In the Nile Basin, physical water scarcity is associated with high demographic growth and a sharply rising demand for competing water uses such as hydropower and large scale irrigation. While rapid economic growth is perceived as a necessity to emerge from the poverty trap that afflicts livelihoods in the Upper Basin, vital wetland ecosystem services such as fish biomass, freshwater biodiversity, river connectivity, groundwater recharge, flow regulation and local climate moderation are threatened by water development schemes and pollution, whose cumulative impacts remain unaddressed. The High Aswan Dam’s impacts on freshwater biodiversity remain incompletely understood; a significant number of species may have become threatened as a result of its construction. Today the reservoir possibly hosts 47 fish species, its water quality is high and local human activities are restricted by central government regulations. Current estimates indicate that eutrophication threats are unlikely. Sediment and nutrient inputs coming from the Nile river will continue decreasing in the near future as a result of newly built and planned dams in the upper basin. New dams will reduce discharge, sediment and nutrient loading, and cause further loss of connectivity between the river and its floodplain; this will add to the impact of the possible completion of the Jonglei Canal bypassing the Sudd swamps. Under the current geopolitical scenario, management decisions that could favour participated and sustainable options are superseded by high level political negotiations between the numerous riparian states. The presence of resourceful Chinese investors with no strings attached and vested interests in water resources development is unlikely to favour sustainable resource management and conflict resolution.

Water-quality management in a vulnerable large river: the Nile in Egypt

PACINI, NICOLA
Writing – Original Draft Preparation
;
2013

Abstract

In the Nile Basin, physical water scarcity is associated with high demographic growth and a sharply rising demand for competing water uses such as hydropower and large scale irrigation. While rapid economic growth is perceived as a necessity to emerge from the poverty trap that afflicts livelihoods in the Upper Basin, vital wetland ecosystem services such as fish biomass, freshwater biodiversity, river connectivity, groundwater recharge, flow regulation and local climate moderation are threatened by water development schemes and pollution, whose cumulative impacts remain unaddressed. The High Aswan Dam’s impacts on freshwater biodiversity remain incompletely understood; a significant number of species may have become threatened as a result of its construction. Today the reservoir possibly hosts 47 fish species, its water quality is high and local human activities are restricted by central government regulations. Current estimates indicate that eutrophication threats are unlikely. Sediment and nutrient inputs coming from the Nile river will continue decreasing in the near future as a result of newly built and planned dams in the upper basin. New dams will reduce discharge, sediment and nutrient loading, and cause further loss of connectivity between the river and its floodplain; this will add to the impact of the possible completion of the Jonglei Canal bypassing the Sudd swamps. Under the current geopolitical scenario, management decisions that could favour participated and sustainable options are superseded by high level political negotiations between the numerous riparian states. The presence of resourceful Chinese investors with no strings attached and vested interests in water resources development is unlikely to favour sustainable resource management and conflict resolution.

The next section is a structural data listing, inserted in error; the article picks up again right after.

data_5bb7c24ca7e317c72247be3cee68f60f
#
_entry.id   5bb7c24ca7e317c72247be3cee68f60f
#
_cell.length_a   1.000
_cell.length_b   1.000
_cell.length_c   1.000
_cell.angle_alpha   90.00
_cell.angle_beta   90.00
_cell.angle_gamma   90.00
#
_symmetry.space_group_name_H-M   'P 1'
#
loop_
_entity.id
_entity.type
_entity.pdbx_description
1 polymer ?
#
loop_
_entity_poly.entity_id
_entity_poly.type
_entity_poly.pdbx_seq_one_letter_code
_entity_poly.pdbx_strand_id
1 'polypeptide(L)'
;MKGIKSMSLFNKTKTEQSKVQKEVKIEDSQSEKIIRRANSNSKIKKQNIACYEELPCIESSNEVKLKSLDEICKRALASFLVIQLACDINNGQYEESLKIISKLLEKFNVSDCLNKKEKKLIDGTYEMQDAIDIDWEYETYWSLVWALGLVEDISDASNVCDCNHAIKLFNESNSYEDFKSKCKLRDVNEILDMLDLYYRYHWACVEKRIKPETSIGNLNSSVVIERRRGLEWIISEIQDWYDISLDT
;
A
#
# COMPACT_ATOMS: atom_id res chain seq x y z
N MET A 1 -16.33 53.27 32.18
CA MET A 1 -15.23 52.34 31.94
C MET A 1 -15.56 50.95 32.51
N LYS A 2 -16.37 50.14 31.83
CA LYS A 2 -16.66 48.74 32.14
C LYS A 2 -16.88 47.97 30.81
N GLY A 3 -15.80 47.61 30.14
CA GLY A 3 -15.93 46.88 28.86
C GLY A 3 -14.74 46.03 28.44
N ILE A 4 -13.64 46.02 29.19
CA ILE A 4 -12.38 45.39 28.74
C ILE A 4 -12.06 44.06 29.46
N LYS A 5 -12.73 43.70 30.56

Biodiversity
Dams
Wetlands
Ecosystem Services
Connectivity
Integrated River Basin Management
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Utilizza questo identificativo per citare o creare un link a questo documento: https://hdl.handle.net/20.500.11770/134082
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